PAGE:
When European countries started reopening their borders to one another back in June and tourism within the EU began anew, it raised some envious eyebrows in the APAC region but didn’t make a ripple in terms of policy. Most APAC countries were thoroughly mired in lockdowns; governments were not only maintaining draconian restrictions but reassuring their populations that borders would be open only over their dead political bodies.
How that has changed in just a few short weeks. APAC countries are now making noises about accelerating the restoration of their tourism industries to pre-covid norms. Restrictions are being eased, quarantine periods waived; tourism businesses are being told by politicians to get up and dust themselves off, and airlines are announcing the recommencement of international flights.
Although it is premature to say that the continent is reopening en masse, governments are leaving no doubt that welcoming back tourists is high on their agendas. No government wants to be leading a place that’s not having fun while everyone else is partying. (Except, perhaps, Western Australia’s.) Peer pressure is forcing everyone’s hands.
Huge potential gains
The gains for retailers across much of Asia, and particularly in tourist-oriented businesses in tourism-dependent countries, are likely to be massive.
According to my estimates, based on tourism spending in 2019, Asian retailers, excluding those in mainland China, will be on the receiving end of a US$170 billion ($229.8 billion) sales jolt in 2022 if they should achieve reopening by the new year or shortly thereafter.
The biggest gainer in sheer dollar terms would be Thailand, which stands to notch a US$32.5 billion increase in retail food and beverage sales, amounting to a staggering 6 per cent of GDP. Four other countries could expect an increase of more than $15 billion in the first year: Japan, Macao, Hong Kong, and India. Cambodia can expect a sales boost on the order of US$2.7 billion, which doesn’t seem like much but if you’re a Cambodian it means a lot, because it’s about 10 per cent of the country’s GDP.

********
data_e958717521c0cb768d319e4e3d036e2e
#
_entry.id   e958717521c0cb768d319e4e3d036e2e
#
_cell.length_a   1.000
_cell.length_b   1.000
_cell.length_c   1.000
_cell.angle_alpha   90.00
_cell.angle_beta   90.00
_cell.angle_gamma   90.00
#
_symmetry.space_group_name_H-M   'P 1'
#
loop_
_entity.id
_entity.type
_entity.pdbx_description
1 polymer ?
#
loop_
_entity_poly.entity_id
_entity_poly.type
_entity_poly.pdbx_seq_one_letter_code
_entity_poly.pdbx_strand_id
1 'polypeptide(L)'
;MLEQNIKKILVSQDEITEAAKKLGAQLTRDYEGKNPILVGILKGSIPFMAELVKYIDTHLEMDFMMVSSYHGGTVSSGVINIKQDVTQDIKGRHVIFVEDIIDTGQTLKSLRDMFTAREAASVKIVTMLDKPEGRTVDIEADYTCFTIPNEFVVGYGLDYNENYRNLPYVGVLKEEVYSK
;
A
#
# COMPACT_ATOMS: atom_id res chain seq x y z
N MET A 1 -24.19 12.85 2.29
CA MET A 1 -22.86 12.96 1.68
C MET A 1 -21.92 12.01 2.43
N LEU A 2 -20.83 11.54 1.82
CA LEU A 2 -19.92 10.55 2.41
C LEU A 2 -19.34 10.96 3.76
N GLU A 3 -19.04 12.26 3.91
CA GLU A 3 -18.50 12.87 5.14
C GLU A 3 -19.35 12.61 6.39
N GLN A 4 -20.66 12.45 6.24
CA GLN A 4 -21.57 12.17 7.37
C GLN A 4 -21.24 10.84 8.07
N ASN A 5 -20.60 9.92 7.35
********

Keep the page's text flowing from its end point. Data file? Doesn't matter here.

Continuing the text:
The potential gains in countries like Thailand, Cambodia, Macao, and Hong Kong will be felt not just in terms of sales but in employment, too.
Still a few obstacles in the way
But first, even governments at the pointy end of the reopening movement need to eliminate hurdles that will continue to dissuade tourists from showing up.
Thailand, for example, whose economy has suffered immensely during two years without foreign visitors, announced that vaccinated tourists could enter without quarantine from November 1. As always, there is devil in the details though. Vaccinated tourists will still have to spend their first night holed up in a government-approved hotel while they await the result of a PCR test administered on arrival. They also need to apply for a vaccine passport that takes about seven days to process, and have proof of medical insurance to cover covid-related expenses up to $50,000.
These niggling obstacles will cause many would-be visitors to wait or go elsewhere, but Thailand has shown in recent weeks that it is increasingly willing to ease up on the red tape in order to get its vaunted tourism industry rebooted.
Other countries in the region are following suit. Malaysia is accelerating its own reopening plan, announcing that its international doors may now open a crack in November, rather than December, as was mooted earlier. Probably only neighbouring Singaporeans would be welcomed initially, and even they would be able to travel only to limited locations. Still, baby steps.